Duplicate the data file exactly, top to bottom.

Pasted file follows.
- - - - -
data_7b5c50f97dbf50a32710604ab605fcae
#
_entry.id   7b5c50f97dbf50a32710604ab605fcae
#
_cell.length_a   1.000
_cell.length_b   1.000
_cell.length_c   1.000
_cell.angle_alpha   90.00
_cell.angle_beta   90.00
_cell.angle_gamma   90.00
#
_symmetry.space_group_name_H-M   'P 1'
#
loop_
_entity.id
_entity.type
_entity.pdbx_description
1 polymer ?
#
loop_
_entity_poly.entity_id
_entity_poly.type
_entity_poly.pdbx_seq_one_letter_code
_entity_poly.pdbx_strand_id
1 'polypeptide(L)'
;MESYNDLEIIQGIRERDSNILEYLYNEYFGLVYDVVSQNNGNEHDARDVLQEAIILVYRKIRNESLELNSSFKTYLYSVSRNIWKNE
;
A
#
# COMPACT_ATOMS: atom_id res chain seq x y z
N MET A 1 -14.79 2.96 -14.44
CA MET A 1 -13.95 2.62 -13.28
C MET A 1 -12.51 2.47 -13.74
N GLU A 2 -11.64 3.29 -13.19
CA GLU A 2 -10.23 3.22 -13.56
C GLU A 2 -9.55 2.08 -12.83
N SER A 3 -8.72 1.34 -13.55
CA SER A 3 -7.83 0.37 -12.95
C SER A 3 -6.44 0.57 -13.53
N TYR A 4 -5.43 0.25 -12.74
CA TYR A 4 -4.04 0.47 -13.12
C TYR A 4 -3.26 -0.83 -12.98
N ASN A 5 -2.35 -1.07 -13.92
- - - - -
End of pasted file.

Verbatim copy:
data_7b5c50f97dbf50a32710604ab605fcae
#
_entry.id   7b5c50f97dbf50a32710604ab605fcae
#
_cell.length_a   1.000
_cell.length_b   1.000
_cell.length_c   1.000
_cell.angle_alpha   90.00
_cell.angle_beta   90.00
_cell.angle_gamma   90.00
#
_symmetry.space_group_name_H-M   'P 1'
#
loop_
_entity.id
_entity.type
_entity.pdbx_description
1 polymer ?
#
loop_
_entity_poly.entity_id
_entity_poly.type
_entity_poly.pdbx_seq_one_letter_code
_entity_poly.pdbx_strand_id
1 'polypeptide(L)'
;MESYNDLEIIQGIRERDSNILEYLYNEYFGLVYDVVSQNNGNEHDARDVLQEAIILVYRKIRNESLELNSSFKTYLYSVSRNIWKNE
;
A
#
# COMPACT_ATOMS: atom_id res chain seq x y z
N MET A 1 -14.79 2.96 -14.44
CA MET A 1 -13.95 2.62 -13.28
C MET A 1 -12.51 2.47 -13.74
N GLU A 2 -11.64 3.29 -13.19
CA GLU A 2 -10.23 3.22 -13.56
C GLU A 2 -9.55 2.08 -12.83
N SER A 3 -8.72 1.34 -13.55
CA SER A 3 -7.83 0.37 -12.95
C SER A 3 -6.44 0.57 -13.53
N TYR A 4 -5.43 0.25 -12.74
CA TYR A 4 -4.04 0.47 -13.12
C TYR A 4 -3.26 -0.83 -12.98
N ASN A 5 -2.35 -1.07 -13.92